If I am reading this correctly you are letting her go potty inside? Whether it’s in her crate or a designated area? I think this is a big no no. She needs to associate that potty is outside. I agree with others that when you are trying to potty train you need to take them outside every hour on the hour. Whether you think they want to go or not. Like you have done, immediately after they have gone potty when they are still outside praise them immensely and we gave treats immediately. We always had it in our pockets so that immediately when she went potty we gave her the treat. The couple times she had an accident in the house we literally stuck her nose in it, took her out, brought her in, stuck her nose back in it, told her bad girl, smacked her butt and put her in her crate for 15 minutes. We made real big deals out of it. She definitely knew that she did something bad because usually after then she always avoided the spot like the plague.

If all else fails I would consider getting professional help (from local SPCA?) before returning her to the shelter or making her a outside dog. 🙁

Good Luck!

Post # 7
Member
2027 posts
Buzzing bee
  • Wedding: November 1999

I always think crate training is the way to go, but I know a lot of people are wierd about it. Just as EvaBoston mentioned, if you can’t keep your eyes on her, put her in the crate. And I have always been told that a puppy should only be left in a crate as old as they are +1, so if your puppy is about 4 months, you shouldn’t keep her crated for more than 5 hours (this means walking her in the middle of the night for a while).

And if you do have her running around the house, I would definetly take her out at least every hour like the pp’s explained and make a huge stink about what a wonderful job she did AS SOON as she goes potty. And my dogs both go on command, because I taught them “potty,” so that is an option to teach her.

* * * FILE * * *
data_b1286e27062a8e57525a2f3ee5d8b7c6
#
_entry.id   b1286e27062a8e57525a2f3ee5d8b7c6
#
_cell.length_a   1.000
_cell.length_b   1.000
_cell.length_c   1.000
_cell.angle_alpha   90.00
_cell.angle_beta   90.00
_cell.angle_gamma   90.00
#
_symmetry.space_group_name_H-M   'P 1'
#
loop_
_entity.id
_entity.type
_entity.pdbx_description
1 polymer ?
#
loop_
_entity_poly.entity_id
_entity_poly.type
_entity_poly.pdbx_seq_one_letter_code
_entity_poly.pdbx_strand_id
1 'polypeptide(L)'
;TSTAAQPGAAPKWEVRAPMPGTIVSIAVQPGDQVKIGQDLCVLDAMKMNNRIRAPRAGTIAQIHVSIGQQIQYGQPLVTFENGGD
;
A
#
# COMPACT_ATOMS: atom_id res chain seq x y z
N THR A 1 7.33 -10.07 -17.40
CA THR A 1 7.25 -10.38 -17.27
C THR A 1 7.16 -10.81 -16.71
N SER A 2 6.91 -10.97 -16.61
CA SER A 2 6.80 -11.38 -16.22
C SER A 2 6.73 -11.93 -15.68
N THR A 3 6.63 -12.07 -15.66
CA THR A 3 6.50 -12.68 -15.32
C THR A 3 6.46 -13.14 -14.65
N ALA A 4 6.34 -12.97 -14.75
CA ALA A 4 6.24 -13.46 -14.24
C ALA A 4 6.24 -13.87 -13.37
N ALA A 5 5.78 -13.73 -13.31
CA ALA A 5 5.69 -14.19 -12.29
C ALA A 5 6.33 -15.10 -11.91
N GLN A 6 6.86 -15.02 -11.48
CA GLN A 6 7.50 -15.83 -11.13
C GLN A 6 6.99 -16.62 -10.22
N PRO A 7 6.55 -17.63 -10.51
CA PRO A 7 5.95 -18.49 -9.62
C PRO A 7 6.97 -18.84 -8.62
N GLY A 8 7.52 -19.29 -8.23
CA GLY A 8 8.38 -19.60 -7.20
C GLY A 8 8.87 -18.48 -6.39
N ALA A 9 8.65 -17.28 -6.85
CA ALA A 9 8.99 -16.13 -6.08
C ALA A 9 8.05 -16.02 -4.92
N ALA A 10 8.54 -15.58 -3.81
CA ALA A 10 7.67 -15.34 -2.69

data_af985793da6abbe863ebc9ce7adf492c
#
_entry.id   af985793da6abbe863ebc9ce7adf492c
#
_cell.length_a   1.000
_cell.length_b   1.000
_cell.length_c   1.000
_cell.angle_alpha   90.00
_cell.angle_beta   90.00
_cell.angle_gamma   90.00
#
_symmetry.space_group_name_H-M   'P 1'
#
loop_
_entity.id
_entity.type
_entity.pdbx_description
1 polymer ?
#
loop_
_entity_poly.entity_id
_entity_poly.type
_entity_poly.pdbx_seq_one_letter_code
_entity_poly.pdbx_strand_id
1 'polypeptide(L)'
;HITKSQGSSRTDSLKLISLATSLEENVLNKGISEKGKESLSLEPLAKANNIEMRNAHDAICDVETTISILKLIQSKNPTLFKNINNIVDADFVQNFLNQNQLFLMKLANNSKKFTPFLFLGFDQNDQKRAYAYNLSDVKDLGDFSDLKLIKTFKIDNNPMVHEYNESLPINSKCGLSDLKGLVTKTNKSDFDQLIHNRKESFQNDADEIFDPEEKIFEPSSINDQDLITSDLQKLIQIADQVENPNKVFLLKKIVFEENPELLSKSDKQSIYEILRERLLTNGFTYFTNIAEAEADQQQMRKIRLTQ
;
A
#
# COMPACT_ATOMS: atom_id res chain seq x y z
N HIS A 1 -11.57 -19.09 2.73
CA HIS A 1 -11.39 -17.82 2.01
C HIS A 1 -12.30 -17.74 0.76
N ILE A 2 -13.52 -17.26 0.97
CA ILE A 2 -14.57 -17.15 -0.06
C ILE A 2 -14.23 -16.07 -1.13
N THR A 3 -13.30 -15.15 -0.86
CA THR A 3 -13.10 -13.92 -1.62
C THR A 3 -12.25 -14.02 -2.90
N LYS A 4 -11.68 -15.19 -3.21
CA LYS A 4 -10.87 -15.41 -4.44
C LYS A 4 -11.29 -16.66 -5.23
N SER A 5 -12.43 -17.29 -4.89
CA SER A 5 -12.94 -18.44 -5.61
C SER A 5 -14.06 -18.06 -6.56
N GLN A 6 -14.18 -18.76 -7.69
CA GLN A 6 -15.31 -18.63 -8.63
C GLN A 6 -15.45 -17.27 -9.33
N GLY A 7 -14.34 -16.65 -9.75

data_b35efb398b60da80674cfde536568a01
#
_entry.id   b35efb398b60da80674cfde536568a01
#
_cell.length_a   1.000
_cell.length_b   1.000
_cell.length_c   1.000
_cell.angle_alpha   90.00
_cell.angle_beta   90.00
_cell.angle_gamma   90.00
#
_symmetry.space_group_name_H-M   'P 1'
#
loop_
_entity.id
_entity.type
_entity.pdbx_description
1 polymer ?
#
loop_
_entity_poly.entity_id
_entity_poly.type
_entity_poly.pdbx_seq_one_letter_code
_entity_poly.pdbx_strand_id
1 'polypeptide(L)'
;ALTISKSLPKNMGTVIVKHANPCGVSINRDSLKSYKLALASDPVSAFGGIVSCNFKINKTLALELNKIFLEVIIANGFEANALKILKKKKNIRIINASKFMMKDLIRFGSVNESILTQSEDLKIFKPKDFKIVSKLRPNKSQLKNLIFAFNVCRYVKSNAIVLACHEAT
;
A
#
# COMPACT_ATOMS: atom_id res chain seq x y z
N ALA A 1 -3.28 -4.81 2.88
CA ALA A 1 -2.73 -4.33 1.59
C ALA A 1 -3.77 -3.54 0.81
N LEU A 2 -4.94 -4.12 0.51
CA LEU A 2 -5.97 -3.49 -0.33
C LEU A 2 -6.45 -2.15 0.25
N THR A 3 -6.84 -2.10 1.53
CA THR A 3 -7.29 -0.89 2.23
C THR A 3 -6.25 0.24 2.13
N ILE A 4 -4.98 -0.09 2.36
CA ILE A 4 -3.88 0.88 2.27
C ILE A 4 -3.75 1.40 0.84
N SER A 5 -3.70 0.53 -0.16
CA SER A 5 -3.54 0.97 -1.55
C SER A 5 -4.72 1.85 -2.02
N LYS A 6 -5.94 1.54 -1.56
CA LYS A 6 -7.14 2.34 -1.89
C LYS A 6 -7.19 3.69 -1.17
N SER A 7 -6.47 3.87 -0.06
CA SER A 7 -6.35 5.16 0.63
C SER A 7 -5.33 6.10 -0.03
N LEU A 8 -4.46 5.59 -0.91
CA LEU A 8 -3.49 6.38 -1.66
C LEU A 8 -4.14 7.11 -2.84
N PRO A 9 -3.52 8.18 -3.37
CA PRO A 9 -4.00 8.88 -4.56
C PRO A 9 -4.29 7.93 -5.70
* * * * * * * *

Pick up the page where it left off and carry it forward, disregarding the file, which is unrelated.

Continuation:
While in the house, if she makes a mistake, only punish her if you acutally catch her in the act. She is too young to understand what you are punishing her for if time has passed at all. Most small dogs are pretty sensitive, so just saying “NO!” sternly should be enough punishment. Also, if you do catch her in the act, bring her outside immediatly and let her walk. It’s just another way to show her that if she’s going potty, she needs to be outside.

I also agree with Gerbera that letting her go inside at all (unless you want her to do it forever), is a terrible idea. Think how confusing it may be for her that sometimes is okay to go inside, but sometimes its not.

Just remember that smaller dogs often take longer to housetrain than larger ones, and some are never 100% potty trained. It’s just their nature (and their teeny bladders).

Post # 8
Member
3526 posts
Sugar bee
  • Wedding: August 2010

@bree,

That +1 rule is the same rule the trainers at my local SPCA told us about and we followed. It worked beautifully with our dog. And yes it did mean waking up in the middle of the night to take her potty. Let me tell you, she was not happy about waking up in the middle of the night in winter! 😀 And it meant having to go home in the middle of the work day to take her out for months before she was old enough to go the whole day.

We have been extremely lucky that our pup is a champ when it comes to holding her bladder. She only had like 3 accidents in the house the whole time we’ve had her, coming up on four years. And she holds her bladder from 7am till about 4pm when the FI gets home.

Post # 10
Member
1570 posts
Bumble bee
  • Wedding: March 1996

I agree with everyone that puppy pads are a horrible idea. I have never understood why they exist.  They teach puppies exactly the wrong thing.

Crate training, crate training, crate training. Keep the dog in her crate absolutely 24/7 unless she is directly supervised. This will feel awful for you for a while, but the dog is really fine with it especially when she’s so small. You made it sound like she has peed in her crate before, which probably means the crate is too large. Get a puppy divider to keep her in a smaller portion of the cage, which will make her feel more secure and trigger her denning instinct, which will prevent her from wanting to pee in the area where she sleeps. Take her out about once an hour to pee, and stay out there until she does so, and when she does, go NUTS praising her and give her the best treats in the whole world – say, pieces of fresh deli meat or whatever she goes crazy for. Our dog trainer says “Why would your dog pee inside for free when they can get paid to do it outside?”

Also very important: don’t bring her back inside immediately after she pees/poops, or else she will learn that peeing and pooping means the end of outside time. After you go crazy praising and giving her treats, then let her have a few minutes to enjoy being outside. She’ll start doing it sooner that way.